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Crying Wolf


I previously posted about Digby equating referring to Obama as “presumptuous” to calling him an “uppity negro.” Well, she seems to be seeing racists under her bed again in Affirmative Fool:

I know this isn’t news to anyone, but Rush Limbaugh is a sexist pig and proud of it. If he didn’t have 250 million dollars there’s no doubt he’d be a very lonely guy.

But this racist statement is a doozy:

“This is the first time in his life there is not a professor who can turn his C into an A, or to write the law review article for him he can’t write. He is totally exposed. There is nobody to make it better,” Limbaugh said.

I think he’s probably speaking for a considerable number of people out there who truly believe that black people are inferior. But most of them are smart enough not to say so in public.

I loathe Rush Limbaugh and think he is a disgusting human being, so it pains me to be in the position of defending something he said. But there is nothing inherently racist in that statement.

I’m not saying Limbaugh isn’t a racist, nor am I addressing anything else he has said or done. I fully agree with Digby that he is a sexist pig. But suggesting that Barack Obama isn’t the sharpest knife in the drawer isn’t racist, nor does it translate into a racist allegation about the intelligence of black people in general.

This isn’t racist either:

Sign at the NBC cafeteria

It’s a racial stereotype. Left Blogistan really needs to learn the difference between race, racism, racial stereotypes and things that aren’t racial at all.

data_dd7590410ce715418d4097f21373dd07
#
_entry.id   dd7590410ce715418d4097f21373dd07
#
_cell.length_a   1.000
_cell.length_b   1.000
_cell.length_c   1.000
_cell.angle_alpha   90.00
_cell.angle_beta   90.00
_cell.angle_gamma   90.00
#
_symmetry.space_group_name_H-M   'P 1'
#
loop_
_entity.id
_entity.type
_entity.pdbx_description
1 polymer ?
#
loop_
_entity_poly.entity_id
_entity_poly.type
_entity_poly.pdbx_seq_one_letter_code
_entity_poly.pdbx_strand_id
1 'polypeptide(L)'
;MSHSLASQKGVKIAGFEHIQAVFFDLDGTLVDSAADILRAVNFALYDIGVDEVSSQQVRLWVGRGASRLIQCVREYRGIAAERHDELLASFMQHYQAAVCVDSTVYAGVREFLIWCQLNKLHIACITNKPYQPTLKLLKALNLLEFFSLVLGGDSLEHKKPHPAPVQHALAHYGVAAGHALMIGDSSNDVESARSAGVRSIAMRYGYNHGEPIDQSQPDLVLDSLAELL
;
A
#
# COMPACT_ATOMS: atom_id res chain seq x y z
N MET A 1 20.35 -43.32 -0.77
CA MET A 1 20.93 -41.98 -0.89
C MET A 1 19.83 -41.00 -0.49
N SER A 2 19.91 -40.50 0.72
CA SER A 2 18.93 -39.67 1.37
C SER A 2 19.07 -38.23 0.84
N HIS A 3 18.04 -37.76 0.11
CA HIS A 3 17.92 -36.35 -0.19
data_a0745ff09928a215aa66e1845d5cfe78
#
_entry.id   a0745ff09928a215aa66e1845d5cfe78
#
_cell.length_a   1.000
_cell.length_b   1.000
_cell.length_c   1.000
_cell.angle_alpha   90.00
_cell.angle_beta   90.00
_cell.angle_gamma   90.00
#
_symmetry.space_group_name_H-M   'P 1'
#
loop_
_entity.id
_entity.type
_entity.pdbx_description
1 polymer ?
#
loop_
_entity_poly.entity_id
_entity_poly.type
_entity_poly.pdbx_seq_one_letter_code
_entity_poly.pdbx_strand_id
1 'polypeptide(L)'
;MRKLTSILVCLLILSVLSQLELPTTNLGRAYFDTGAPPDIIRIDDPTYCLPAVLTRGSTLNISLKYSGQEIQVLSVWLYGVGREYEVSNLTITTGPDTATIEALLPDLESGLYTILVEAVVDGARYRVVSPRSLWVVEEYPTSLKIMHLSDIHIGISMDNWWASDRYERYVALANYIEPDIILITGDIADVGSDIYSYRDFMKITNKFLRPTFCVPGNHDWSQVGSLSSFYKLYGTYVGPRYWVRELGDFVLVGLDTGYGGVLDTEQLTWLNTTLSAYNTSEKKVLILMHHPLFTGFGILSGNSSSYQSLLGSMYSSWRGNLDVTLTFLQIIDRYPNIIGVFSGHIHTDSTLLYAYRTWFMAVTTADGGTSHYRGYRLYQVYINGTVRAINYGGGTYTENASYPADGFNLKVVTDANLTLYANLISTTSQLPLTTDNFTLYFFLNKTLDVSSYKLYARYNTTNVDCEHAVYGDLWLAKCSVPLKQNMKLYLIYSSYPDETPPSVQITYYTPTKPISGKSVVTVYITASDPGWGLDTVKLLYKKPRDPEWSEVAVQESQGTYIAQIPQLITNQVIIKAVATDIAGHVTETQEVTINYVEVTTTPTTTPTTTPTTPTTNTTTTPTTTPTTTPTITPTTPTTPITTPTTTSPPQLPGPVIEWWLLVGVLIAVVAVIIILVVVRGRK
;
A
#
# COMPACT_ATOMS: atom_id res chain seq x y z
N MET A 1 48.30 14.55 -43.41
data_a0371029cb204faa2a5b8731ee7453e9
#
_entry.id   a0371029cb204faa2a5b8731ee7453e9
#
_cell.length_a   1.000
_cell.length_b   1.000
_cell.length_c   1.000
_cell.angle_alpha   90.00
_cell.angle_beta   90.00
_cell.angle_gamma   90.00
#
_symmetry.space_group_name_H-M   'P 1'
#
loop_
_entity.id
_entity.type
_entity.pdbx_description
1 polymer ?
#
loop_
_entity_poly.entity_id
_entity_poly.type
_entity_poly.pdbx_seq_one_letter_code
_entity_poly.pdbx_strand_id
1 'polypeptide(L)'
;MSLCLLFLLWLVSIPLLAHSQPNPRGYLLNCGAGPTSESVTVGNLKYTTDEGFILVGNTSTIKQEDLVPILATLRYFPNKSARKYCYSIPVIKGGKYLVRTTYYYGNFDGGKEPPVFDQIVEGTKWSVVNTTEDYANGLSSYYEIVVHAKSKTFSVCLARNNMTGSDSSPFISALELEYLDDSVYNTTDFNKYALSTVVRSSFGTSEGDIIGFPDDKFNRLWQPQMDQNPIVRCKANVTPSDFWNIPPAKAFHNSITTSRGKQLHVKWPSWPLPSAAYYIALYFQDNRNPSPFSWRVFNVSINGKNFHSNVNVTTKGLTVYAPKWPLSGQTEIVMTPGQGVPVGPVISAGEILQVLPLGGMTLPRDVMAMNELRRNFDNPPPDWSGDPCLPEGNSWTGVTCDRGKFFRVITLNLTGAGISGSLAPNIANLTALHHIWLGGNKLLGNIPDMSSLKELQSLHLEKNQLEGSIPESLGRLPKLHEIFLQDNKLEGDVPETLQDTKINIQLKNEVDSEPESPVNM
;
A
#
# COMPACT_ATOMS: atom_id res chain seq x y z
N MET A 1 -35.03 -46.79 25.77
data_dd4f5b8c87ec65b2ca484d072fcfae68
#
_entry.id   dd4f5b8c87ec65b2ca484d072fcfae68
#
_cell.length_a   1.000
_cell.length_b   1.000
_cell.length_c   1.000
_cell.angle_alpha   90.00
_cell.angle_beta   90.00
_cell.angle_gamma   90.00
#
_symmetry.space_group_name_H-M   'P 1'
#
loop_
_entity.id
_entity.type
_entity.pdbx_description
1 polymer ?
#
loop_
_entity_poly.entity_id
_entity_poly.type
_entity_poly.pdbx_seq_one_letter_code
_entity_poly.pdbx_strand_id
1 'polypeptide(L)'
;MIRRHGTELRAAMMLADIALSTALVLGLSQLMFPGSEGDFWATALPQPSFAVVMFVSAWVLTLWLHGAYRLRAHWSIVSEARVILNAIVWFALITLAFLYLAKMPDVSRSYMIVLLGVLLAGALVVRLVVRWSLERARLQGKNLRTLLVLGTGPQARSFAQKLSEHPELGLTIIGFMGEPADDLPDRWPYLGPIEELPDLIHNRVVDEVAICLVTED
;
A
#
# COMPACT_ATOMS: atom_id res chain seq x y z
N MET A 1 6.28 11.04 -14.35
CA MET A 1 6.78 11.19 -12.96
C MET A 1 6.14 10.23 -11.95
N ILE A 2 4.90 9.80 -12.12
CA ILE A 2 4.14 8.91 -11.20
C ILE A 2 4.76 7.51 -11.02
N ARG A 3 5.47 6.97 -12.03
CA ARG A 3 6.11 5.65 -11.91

Criticism of Obama is not racist.

Opposition to Obama is not racist.

Belittling Obama is not racist.

Mocking, jeering and/or making fun of Obama is not racist.

Racism is racist.

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Thursday – Just the Same Old News

120 Miles an hour!!

I bet a lot of people wish they could have their “clunker” back — Am I the only one who didn’t know that car accelerators are remote controlled now? ::

Prius brakes questioned; Toyota probe expands

Americans should park their recalled Toyotas unless driving to dealers for accelerator repairs, Transportation Secretary Ray LaHood warned Wednesday — then quickly took it back — as skepticism of company fixes grew and the government’s probe expanded to other models in the U.S. and Japan. Questions now are being raised about the brakes on Toyota’s marquee Prius hybrid.
. . .

Many consumer groups have questioned whether Toyota’s fix will work and have asserted it could be connected to problems with the electronic throttle control systems.